It’s a story that never seems to get any better. The latest numbers from Statistics Canada show that household debt in Canada hit record levels in the 3rd Quarter of 2014. The figures are reported in the latest edition of The Daily from Statistics Canada.
Despite gains in household net worth, households in Canada hold roughly $1.63 in credit market debt for every dollar in disposable income.
According to Stats Can:
Households borrowed $27.4 billion in the third quarter, principally mortgages. Total household credit market debt (consumer credit, mortgage, and non-mortgage loans) rose 1.5% to $1,805 billion at the end of the third quarter, matching the gain of the previous quarter. Consumer credit debt increased 0.9% to $515 billion, while mortgage debt was up 1.8% to $1,171 billion.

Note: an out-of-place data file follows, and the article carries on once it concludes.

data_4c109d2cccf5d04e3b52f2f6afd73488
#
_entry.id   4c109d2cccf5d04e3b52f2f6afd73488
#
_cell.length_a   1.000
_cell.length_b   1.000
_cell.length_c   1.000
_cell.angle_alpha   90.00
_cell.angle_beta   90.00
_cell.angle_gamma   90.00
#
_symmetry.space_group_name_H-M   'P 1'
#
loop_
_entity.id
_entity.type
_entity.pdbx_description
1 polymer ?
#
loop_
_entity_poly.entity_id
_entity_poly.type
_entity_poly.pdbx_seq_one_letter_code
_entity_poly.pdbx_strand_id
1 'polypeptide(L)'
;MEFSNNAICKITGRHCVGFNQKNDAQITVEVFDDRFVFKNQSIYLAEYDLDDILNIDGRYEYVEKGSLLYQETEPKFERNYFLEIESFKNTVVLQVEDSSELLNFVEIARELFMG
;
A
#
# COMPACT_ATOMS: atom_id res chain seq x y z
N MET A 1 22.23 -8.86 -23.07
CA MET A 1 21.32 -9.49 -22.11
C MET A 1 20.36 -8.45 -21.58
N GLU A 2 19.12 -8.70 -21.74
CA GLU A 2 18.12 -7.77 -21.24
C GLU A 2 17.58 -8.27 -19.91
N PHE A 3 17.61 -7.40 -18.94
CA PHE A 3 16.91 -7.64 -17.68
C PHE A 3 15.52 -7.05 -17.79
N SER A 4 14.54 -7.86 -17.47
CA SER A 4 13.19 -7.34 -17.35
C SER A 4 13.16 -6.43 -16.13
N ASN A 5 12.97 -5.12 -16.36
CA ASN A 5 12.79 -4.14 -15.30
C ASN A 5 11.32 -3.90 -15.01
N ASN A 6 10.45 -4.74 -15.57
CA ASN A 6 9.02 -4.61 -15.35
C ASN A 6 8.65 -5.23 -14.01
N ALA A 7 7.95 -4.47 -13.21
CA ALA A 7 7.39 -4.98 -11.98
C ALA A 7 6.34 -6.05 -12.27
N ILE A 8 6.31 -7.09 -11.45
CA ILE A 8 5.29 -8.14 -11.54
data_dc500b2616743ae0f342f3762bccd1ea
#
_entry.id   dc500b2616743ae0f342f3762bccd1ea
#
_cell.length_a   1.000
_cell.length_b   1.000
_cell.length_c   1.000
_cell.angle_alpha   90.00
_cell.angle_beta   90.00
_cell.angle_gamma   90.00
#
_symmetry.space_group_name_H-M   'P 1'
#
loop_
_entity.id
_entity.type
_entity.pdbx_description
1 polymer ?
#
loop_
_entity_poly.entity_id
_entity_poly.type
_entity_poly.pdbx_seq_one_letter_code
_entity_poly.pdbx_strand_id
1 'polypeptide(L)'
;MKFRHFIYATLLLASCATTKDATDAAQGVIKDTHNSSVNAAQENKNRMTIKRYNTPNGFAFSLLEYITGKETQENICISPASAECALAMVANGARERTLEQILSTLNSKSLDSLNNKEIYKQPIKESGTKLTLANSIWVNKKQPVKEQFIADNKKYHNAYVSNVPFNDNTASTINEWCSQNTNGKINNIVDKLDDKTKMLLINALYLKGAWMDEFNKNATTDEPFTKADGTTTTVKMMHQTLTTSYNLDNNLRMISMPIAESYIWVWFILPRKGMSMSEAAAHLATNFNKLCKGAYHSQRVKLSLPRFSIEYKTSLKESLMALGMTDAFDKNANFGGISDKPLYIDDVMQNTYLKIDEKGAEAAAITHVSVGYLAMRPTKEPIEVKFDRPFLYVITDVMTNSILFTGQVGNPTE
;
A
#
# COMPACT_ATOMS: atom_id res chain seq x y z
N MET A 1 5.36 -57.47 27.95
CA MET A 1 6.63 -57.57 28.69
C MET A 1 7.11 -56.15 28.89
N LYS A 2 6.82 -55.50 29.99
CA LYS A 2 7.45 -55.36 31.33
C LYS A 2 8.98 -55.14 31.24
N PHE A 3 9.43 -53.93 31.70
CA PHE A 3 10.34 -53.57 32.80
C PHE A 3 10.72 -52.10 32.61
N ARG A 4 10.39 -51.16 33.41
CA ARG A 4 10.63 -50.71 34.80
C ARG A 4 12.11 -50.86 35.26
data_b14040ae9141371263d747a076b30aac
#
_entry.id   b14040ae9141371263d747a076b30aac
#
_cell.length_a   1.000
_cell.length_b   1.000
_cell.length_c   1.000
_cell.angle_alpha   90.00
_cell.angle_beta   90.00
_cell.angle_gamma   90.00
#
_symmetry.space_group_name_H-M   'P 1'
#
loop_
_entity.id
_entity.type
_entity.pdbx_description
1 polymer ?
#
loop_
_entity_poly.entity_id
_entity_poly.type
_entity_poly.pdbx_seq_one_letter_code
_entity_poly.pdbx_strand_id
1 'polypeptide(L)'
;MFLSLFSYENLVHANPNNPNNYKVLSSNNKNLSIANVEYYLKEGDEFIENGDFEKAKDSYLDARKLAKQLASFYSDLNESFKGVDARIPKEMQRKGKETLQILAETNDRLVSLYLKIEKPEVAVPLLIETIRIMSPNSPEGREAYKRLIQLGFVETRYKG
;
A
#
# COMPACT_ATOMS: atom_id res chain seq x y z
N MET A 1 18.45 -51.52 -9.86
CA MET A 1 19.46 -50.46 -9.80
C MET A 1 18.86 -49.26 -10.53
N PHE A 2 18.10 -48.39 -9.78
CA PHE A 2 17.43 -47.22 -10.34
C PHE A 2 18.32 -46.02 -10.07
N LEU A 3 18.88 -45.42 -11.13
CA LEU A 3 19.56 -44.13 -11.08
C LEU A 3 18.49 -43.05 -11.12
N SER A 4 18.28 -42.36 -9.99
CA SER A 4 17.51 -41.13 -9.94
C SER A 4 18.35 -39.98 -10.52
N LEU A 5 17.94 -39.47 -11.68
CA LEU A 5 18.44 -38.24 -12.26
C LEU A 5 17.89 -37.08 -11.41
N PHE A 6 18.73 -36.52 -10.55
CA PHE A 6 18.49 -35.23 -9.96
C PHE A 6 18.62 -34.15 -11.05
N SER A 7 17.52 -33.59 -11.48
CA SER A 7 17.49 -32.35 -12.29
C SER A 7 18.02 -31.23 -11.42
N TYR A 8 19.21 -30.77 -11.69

Disposable income increased at a slower rate than household credit market debt in the third quarter. As a result, leverage, as measured by household credit market debt to disposable income, reached 162.6% in the third quarter, versus a revised 161.5% in the previous quarter. In other words, households held roughly $1.63 of credit market debt for every dollar of disposable income in the third quarter. The household credit market debt to disposable income ratio was revised downward, from the first quarter of 2011 to the second quarter of 2014, as part of the regular national balance sheet and financial flow accounts annual revision process. The revision was due to new information received that led to a downward revision to the value of mortgages owed by households. (source, Stats Can)
Household sector leverage indicators
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